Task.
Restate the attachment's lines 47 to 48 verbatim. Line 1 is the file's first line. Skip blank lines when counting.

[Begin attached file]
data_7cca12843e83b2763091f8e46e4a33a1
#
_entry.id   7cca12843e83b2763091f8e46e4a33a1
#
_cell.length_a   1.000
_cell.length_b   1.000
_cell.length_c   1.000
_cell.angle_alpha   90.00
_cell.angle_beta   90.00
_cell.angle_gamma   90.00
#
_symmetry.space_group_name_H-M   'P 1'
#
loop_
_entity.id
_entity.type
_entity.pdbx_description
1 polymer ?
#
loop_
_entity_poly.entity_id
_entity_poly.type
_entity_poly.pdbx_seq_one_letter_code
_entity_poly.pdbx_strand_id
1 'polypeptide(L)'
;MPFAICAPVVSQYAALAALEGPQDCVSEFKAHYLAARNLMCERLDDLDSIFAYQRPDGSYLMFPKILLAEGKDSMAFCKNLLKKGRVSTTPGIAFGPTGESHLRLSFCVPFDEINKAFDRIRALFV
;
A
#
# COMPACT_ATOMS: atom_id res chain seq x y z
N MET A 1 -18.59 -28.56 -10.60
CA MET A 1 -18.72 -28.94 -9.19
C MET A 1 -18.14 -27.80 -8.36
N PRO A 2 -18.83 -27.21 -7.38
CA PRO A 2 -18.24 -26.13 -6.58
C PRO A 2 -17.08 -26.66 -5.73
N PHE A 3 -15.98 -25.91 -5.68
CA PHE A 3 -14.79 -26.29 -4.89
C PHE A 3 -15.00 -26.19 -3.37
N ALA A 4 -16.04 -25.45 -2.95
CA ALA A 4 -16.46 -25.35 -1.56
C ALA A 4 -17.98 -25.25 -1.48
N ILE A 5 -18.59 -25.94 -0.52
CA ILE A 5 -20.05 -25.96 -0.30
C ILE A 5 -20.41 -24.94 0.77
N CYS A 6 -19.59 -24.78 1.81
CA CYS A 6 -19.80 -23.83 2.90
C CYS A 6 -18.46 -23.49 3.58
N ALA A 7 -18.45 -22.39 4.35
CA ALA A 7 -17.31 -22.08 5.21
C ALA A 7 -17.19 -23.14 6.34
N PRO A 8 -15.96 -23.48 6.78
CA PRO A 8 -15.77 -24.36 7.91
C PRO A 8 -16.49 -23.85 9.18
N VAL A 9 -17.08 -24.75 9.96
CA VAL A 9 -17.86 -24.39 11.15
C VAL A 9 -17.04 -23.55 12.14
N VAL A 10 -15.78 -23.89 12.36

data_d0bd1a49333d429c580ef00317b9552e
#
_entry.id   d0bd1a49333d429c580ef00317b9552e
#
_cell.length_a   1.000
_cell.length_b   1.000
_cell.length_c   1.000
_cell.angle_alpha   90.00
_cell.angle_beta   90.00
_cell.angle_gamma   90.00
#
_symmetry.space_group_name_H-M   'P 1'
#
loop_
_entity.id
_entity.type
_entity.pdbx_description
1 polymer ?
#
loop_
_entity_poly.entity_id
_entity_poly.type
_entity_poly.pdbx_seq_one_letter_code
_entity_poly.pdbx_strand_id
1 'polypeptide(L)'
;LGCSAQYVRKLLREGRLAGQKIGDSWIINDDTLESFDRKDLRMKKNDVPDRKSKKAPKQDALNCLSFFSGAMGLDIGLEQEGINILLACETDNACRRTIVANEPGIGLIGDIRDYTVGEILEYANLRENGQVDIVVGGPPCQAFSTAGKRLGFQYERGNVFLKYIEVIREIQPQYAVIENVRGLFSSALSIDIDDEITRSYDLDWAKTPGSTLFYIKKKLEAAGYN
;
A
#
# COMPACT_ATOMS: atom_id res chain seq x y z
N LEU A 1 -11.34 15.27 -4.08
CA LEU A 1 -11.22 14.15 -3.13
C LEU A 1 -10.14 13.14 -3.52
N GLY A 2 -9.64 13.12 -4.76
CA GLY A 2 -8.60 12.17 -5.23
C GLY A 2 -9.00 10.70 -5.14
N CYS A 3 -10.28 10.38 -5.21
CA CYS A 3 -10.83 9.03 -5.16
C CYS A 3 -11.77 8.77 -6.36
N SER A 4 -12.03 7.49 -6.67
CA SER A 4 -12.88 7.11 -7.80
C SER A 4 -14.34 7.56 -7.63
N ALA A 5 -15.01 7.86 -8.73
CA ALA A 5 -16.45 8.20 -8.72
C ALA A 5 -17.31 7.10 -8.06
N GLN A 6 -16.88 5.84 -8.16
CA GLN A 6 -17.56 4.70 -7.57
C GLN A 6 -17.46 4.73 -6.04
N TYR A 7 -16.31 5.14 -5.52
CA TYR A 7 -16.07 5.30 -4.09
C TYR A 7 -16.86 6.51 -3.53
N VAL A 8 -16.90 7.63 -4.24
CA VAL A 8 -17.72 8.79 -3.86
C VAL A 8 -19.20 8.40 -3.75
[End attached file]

CA CYS A 6 -19.80 -23.83 2.90
C CYS A 6 -18.46 -23.49 3.58